Market Anarchy fails to convince many people, even when they acknowledge that it is a valid position, and that its arguments are superior to those of statism. The failure stems, as far as I can see, from the belief that Market Anarchy, even if right, is a form of misguided idealism, and that it’s “nice in theory” but “unworkable in practice.”
Of course one must point out that there should be no difference between “theory” and “practice,” if a “theory” is valid and justified, insofar as validity and justification means to reflect the “practical” evidence at hand. If the theory is correct, then it is not “unworkable in practice.” If the theory is invalid, then it will be “unworkable in practice.”
Now let’s look at Market Anarchy specifically. People believe that we can’t change the current system of things, and that therefore we should not think of Market Anarchy as a viable alternative. One thing I will say about this: if we accept this reasoning, then no social change whatsoever should ever be supported. We could say the exact same thing to the early abolitionists, or the early civil rights activists. And yet we now all agree that slavery was wrong and that racial or sexual discrimination was wrong. So this belief is nonsense.
Sure, one person can’t change anything right now. But Market Anarchy is still an ideology worth upholding, if only for the personal benefits (true morality, freedom for one’s own mind, taking responsibility for one’s life, rejecting the demands of authority whenever possible and keeping whatever time or money they entail). And for those who want the satisfaction of working for a better society, well there’s that too.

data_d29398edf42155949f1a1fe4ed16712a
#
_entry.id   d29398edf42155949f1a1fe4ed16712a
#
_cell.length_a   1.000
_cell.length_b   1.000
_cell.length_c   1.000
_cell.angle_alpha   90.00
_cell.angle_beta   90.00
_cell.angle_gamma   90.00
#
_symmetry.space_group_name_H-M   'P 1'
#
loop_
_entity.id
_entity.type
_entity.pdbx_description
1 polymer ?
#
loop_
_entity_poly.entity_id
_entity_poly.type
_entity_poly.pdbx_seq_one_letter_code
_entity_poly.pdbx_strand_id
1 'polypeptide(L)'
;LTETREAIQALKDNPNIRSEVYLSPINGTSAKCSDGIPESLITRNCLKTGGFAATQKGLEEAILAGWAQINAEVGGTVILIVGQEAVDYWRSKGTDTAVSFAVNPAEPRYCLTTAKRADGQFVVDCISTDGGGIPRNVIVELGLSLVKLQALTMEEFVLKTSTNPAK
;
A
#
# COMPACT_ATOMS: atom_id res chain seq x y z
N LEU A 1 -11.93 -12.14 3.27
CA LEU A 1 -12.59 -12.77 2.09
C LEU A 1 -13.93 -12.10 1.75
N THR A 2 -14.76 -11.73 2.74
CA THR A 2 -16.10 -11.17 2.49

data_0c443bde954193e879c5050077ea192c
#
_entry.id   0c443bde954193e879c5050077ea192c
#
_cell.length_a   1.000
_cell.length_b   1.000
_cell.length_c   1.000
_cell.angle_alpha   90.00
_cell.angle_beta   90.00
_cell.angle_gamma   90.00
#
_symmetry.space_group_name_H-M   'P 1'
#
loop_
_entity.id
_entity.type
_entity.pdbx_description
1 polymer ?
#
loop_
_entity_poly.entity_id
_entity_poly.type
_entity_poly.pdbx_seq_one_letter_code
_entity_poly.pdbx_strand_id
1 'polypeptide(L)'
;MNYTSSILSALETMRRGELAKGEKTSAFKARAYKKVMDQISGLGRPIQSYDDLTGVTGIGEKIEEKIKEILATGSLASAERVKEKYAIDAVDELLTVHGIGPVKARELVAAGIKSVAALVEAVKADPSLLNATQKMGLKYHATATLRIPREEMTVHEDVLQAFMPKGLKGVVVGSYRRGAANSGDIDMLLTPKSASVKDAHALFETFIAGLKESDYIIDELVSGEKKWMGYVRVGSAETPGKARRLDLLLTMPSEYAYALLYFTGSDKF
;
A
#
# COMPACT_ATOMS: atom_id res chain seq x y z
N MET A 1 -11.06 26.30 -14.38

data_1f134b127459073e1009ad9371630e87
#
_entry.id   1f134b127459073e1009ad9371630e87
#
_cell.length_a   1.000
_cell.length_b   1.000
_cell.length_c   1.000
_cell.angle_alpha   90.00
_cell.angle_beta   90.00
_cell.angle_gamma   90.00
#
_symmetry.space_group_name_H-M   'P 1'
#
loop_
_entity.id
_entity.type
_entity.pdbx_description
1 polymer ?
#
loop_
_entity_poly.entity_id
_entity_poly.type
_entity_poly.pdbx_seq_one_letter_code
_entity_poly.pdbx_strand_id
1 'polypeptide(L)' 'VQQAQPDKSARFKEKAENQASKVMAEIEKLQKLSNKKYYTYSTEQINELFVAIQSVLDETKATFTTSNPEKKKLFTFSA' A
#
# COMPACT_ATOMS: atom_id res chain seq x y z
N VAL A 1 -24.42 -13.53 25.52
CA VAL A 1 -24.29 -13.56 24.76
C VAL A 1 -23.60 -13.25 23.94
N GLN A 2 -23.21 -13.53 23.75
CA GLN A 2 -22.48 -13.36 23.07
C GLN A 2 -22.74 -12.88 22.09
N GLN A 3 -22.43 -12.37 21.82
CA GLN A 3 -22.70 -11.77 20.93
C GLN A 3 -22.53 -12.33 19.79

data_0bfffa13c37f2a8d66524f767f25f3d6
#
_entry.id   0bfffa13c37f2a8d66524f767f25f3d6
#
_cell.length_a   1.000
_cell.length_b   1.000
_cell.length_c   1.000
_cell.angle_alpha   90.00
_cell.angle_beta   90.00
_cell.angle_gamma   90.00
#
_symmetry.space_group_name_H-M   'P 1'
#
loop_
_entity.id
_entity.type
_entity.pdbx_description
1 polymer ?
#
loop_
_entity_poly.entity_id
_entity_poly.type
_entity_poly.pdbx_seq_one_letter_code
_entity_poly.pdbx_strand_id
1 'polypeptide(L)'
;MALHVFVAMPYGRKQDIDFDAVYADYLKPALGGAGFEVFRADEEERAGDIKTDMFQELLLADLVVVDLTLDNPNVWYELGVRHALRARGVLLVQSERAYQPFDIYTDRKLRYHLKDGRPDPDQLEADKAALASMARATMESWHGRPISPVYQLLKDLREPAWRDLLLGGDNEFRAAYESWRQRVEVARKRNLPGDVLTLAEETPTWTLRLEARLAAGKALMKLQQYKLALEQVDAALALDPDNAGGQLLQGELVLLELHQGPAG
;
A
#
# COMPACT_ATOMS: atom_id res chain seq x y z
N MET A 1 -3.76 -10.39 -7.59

Truth is valuable because truth improves our judgments as moral agents. An ignorant person cannot be a moral person. An ignorant person may feel as if he is noble even when he is at his most depraved- especially when he is at his most depraved.
A related argument that a convinced-but-unrelenting statist might use is the Nozick argument that government is the product of voluntary cooperation, and that therefore, even if voluntaryism is true, we should accept it as the desirable state of affairs. This is a preposterous argument, given that we know that all States originate in the organization of tribute (what we now call taxation) or are offshoots of already-existing States. The very origin of the State comes from the need to organize and regiment pillage and war. Cooperation does not enter at any stage of the equation.
Neither is this true today. In no way does cooperation enter at any point, and certainly there is no market involved, since the State has already taken over the market by coercion and “law.” Government is not the winner of consumer demand, it imposes itself over the consumers, who become losers-taxpayers (and when they break the arbitrary rules of the ruling class, criminals). Markets are based on persuasion. Government is based on force.